He loved debates, no matter how controversial. He had very strong opinions, which he was never afraid to espouse, yet he was intellectually humble. His ideas were as eclectic as his interests which spanned the fields of economics, sociology, history and strategy.
In his tribute on Sunday, Akogun Adeniyi, who is the LNC President, described Jimanze as one of the greatest intellectuals Africa produced in the 21st Century.
“A great genius has passed. Underreported, underappreciated underutilized, uncelebrated, yet Jimanze will be adjudged one of the greatest African intellectuals of the 21st Century,” he wrote.
“A profound philosopher of uncommon depth, Jimanze was bold, forthright and stubbornly unapologetic about his convictions. Great minds live forever, so shall your noble soul.”
A prodigious author, Jimanze wrote seven books, including Nigeria: The Unreported Genocide against the Igbo, which chronicled unreported post-civil war genocide against the Igbo by past Nigerian rulers; How and Why the Yoruba Fought and Lost the Biafra-Nigeria Civil War, which focused on the roles the regions and their lead personages played in the events leading up to the civil war of 1967-70; Minorities as Competitive Overlords, The University-Media Complex As Nigeria’s Foremost Amusement Chain, which argued, contrary to Chinua Achebe’s position that failure of leadership was Nigeria’s bane, that the failure of scholarship is at the root of Nigeria’s underdevelopment.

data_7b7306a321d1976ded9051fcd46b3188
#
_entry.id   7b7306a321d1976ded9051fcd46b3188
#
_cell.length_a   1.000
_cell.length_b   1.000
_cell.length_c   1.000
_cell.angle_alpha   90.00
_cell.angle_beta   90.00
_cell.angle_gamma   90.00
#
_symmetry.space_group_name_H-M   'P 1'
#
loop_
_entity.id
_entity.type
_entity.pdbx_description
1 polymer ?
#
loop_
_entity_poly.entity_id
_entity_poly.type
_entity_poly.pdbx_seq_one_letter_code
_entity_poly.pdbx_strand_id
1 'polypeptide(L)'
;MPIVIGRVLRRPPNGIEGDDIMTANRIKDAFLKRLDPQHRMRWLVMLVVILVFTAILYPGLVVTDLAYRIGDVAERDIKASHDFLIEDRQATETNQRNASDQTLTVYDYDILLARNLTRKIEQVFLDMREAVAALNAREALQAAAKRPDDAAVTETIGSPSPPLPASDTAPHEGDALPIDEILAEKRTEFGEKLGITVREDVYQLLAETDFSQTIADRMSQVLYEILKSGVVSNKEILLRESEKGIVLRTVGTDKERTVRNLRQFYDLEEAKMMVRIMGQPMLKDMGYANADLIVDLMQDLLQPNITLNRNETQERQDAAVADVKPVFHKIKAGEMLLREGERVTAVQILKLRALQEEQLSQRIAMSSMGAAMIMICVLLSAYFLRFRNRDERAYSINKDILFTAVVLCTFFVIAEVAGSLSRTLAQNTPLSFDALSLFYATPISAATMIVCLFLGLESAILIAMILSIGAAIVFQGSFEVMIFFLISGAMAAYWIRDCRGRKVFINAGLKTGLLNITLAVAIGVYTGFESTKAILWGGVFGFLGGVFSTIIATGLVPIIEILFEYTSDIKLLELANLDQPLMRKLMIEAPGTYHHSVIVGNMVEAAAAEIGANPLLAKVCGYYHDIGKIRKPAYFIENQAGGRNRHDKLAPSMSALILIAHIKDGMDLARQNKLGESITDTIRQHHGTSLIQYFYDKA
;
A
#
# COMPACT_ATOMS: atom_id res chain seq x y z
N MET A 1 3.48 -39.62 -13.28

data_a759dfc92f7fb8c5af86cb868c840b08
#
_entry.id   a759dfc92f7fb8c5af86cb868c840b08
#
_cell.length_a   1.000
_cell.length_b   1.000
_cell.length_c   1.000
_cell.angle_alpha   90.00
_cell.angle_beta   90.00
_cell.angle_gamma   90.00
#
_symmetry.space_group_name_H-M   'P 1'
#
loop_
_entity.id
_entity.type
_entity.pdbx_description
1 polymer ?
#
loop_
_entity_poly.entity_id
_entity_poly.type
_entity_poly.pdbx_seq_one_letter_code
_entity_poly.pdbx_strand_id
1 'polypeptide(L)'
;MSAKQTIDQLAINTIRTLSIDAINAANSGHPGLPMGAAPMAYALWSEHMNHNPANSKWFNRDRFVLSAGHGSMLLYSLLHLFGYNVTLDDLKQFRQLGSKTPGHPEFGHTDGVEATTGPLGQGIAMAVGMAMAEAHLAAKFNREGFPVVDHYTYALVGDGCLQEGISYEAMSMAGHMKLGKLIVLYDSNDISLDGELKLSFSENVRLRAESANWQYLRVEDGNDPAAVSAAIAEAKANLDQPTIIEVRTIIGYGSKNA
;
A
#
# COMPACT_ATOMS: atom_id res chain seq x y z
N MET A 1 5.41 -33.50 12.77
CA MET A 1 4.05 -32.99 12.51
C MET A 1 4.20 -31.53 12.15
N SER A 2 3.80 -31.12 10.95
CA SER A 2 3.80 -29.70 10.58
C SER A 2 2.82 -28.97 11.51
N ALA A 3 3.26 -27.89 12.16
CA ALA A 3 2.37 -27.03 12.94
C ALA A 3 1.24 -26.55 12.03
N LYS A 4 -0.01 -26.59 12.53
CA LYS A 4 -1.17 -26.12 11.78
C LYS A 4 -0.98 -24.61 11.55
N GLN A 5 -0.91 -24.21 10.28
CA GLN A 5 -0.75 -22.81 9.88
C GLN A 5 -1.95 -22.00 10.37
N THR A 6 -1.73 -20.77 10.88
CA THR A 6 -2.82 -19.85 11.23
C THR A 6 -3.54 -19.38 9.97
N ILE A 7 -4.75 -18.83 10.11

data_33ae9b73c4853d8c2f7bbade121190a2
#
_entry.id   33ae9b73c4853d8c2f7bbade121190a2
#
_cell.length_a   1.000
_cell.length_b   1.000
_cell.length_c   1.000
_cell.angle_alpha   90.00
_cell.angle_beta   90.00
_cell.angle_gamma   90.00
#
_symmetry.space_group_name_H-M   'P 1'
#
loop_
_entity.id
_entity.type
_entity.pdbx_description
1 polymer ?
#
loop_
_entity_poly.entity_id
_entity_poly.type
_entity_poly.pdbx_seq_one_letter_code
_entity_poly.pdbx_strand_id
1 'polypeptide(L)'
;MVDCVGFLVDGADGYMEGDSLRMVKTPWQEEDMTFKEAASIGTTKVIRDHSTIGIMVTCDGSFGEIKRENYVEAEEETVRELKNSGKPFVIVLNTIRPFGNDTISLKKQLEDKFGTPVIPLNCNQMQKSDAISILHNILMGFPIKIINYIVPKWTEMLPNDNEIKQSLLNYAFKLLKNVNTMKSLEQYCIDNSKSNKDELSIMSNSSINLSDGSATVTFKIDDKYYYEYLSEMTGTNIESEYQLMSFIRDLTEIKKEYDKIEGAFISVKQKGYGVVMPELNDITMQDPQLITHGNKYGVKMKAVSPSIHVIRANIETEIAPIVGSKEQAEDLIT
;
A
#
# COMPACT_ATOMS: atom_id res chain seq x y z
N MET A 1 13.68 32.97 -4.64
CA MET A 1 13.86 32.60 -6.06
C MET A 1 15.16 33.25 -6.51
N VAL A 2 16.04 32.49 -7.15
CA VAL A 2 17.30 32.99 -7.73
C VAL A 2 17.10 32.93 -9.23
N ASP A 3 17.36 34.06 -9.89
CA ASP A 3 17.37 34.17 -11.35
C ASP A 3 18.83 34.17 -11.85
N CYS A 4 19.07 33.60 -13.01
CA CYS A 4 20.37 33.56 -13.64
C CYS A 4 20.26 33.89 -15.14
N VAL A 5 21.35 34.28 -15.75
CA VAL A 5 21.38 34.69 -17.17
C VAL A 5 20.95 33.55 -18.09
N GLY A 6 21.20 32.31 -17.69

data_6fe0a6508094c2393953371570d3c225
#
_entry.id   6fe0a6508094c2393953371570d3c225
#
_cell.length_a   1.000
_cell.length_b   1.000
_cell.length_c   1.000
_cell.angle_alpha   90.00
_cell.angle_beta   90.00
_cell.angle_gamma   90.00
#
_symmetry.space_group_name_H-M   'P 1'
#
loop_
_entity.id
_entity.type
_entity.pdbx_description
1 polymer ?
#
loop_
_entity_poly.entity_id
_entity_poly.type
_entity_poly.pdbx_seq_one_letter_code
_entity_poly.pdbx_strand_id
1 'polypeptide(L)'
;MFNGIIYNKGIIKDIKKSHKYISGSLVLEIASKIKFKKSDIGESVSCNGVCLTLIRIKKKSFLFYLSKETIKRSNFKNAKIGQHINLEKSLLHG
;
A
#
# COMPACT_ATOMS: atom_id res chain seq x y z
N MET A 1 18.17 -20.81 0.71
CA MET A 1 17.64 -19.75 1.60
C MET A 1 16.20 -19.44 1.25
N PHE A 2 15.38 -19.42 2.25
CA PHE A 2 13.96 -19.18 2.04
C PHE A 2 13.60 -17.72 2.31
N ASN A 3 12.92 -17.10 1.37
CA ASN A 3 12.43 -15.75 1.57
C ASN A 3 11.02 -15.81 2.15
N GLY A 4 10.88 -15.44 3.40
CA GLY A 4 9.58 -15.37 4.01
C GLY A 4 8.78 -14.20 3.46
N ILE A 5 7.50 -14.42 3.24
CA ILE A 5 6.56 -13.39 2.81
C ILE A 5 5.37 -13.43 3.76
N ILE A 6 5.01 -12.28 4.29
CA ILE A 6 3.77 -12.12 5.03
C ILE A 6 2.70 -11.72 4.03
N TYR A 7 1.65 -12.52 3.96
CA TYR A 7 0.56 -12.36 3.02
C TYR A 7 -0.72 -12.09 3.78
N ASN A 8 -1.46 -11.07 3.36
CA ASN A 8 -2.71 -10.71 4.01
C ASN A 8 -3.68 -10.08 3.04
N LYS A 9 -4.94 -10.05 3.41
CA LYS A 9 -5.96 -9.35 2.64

Each of these books is not only authoritative, controversial and groundbreaking, but grounded in rigorous, encyclopedic, impeccable logic and innovative, fundamental ideas. So impressed was Chinweizu, another literary giant, that he eulogised Jimanze thus: “It is refreshing to see a Nigerian venturing into the frontiers of ideas.”
Jimanze knew what he set out to do. He was a man of ideas, comfortable in the non-conformist garb. He loved being avant-garde in his ideas – new, modern, experimental, unconventional and innovative.